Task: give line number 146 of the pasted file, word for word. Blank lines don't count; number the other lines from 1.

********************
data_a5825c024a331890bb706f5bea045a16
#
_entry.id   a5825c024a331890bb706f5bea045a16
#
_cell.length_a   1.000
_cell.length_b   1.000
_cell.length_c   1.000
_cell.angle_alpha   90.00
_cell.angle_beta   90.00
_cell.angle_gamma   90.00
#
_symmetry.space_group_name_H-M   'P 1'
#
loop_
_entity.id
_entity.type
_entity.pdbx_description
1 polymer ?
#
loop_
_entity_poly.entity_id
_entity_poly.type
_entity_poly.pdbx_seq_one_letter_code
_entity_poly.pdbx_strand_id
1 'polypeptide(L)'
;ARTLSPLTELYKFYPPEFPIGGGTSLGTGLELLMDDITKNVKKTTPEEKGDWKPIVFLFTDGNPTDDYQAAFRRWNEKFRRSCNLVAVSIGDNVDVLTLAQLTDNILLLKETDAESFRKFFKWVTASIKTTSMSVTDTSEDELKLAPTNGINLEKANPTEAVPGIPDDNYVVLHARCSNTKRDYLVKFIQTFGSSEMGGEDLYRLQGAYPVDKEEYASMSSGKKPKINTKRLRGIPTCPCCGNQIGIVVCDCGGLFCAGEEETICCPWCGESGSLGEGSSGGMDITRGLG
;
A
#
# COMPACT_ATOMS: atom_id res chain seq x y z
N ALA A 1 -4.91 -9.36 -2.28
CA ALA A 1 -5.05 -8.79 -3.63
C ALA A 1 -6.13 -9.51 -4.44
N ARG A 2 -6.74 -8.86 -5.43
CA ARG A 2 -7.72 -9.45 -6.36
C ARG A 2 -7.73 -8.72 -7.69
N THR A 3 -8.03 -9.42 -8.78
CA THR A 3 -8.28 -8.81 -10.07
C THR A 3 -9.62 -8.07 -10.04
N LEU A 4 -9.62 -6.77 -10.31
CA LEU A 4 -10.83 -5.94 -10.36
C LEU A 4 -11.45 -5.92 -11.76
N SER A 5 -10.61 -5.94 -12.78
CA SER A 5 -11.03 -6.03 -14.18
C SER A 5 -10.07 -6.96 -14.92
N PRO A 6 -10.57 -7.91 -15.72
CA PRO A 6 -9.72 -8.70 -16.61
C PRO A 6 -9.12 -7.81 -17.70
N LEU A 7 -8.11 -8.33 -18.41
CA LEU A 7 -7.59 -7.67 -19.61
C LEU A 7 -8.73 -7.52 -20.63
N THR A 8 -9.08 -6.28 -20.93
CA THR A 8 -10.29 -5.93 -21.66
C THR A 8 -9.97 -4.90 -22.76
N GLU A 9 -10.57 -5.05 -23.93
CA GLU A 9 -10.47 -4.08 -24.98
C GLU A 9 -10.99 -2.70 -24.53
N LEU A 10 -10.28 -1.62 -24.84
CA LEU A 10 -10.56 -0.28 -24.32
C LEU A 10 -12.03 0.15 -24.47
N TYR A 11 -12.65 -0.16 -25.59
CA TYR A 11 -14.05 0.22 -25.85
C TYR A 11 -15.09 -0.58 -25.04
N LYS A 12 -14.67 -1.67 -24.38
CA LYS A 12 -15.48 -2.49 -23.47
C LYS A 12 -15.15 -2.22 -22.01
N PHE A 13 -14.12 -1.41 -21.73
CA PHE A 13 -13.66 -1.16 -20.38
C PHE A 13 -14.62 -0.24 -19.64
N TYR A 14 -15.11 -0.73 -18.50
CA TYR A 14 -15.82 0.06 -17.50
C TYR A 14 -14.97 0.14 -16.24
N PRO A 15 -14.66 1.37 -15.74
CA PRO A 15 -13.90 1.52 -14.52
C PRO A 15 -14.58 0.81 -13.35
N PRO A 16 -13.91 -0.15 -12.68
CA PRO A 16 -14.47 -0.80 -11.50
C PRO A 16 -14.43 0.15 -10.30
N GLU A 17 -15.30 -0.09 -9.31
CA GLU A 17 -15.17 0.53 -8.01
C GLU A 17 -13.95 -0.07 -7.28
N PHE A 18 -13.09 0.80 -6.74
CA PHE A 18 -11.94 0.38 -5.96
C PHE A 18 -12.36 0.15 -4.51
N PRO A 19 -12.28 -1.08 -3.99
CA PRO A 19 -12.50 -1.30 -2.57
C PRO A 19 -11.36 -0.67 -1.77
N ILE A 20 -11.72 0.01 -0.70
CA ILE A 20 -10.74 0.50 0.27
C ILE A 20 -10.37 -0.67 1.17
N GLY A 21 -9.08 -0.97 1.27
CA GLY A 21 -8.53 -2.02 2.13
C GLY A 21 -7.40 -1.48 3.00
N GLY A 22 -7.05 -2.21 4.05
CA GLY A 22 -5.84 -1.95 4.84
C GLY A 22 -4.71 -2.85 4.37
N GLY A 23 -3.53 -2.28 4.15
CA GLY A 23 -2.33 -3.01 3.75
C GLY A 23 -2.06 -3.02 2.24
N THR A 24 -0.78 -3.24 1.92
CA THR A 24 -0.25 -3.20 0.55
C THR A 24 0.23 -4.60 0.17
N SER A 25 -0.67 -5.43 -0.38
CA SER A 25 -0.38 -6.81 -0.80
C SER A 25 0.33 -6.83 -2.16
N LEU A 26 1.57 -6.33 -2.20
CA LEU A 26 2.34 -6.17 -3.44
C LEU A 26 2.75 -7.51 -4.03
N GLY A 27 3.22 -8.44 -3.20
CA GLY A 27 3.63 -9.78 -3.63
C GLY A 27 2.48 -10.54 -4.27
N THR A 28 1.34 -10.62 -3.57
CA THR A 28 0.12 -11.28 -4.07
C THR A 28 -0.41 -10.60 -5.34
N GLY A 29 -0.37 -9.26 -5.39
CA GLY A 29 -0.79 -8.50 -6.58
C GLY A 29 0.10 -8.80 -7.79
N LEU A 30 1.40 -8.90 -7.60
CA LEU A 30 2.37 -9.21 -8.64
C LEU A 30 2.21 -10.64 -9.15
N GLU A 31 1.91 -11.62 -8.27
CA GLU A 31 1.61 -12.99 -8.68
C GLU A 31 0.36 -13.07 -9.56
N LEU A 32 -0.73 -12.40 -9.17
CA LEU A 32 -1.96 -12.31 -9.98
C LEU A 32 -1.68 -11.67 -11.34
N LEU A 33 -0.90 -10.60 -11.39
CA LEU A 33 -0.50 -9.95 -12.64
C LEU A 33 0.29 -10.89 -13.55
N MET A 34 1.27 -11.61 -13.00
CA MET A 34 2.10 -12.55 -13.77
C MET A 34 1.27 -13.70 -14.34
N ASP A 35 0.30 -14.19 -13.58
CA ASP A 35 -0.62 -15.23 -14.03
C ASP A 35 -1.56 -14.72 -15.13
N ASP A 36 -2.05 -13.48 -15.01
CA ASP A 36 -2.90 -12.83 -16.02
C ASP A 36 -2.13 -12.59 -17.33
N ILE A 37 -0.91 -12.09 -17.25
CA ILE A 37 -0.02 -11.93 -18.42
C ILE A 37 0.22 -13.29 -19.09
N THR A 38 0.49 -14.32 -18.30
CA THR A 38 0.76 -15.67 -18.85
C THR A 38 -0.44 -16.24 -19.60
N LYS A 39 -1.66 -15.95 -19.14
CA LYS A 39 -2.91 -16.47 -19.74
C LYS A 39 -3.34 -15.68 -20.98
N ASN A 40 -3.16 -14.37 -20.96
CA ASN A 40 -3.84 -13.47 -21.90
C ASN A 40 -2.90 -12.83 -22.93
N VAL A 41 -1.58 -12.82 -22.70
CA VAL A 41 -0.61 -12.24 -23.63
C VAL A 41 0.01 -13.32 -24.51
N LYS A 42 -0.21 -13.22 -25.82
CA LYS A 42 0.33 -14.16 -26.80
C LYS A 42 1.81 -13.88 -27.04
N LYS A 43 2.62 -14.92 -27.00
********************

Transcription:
CA LYS A 39 -2.91 -16.47 -19.74